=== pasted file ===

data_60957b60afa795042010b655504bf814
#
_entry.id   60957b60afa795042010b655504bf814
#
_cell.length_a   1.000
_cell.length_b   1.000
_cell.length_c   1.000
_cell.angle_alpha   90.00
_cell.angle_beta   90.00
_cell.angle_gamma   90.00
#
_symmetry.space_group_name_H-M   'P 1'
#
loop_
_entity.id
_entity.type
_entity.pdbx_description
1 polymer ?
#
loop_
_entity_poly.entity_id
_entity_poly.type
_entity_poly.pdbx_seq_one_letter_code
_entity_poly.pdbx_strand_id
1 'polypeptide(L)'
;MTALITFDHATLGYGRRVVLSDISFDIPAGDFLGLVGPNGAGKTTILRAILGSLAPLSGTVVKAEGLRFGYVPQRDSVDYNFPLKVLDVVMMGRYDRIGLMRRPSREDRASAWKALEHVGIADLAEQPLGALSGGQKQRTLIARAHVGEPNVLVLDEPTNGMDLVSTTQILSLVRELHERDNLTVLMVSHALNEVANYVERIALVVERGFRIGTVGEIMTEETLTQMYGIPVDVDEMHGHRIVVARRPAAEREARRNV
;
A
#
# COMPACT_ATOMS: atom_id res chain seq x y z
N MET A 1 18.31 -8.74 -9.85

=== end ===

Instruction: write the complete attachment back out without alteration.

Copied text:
data_60957b60afa795042010b655504bf814
#
_entry.id   60957b60afa795042010b655504bf814
#
_cell.length_a   1.000
_cell.length_b   1.000
_cell.length_c   1.000
_cell.angle_alpha   90.00
_cell.angle_beta   90.00
_cell.angle_gamma   90.00
#
_symmetry.space_group_name_H-M   'P 1'
#
loop_
_entity.id
_entity.type
_entity.pdbx_description
1 polymer ?
#
loop_
_entity_poly.entity_id
_entity_poly.type
_entity_poly.pdbx_seq_one_letter_code
_entity_poly.pdbx_strand_id
1 'polypeptide(L)'
;MTALITFDHATLGYGRRVVLSDISFDIPAGDFLGLVGPNGAGKTTILRAILGSLAPLSGTVVKAEGLRFGYVPQRDSVDYNFPLKVLDVVMMGRYDRIGLMRRPSREDRASAWKALEHVGIADLAEQPLGALSGGQKQRTLIARAHVGEPNVLVLDEPTNGMDLVSTTQILSLVRELHERDNLTVLMVSHALNEVANYVERIALVVERGFRIGTVGEIMTEETLTQMYGIPVDVDEMHGHRIVVARRPAAEREARRNV
;
A
#
# COMPACT_ATOMS: atom_id res chain seq x y z
N MET A 1 18.31 -8.74 -9.85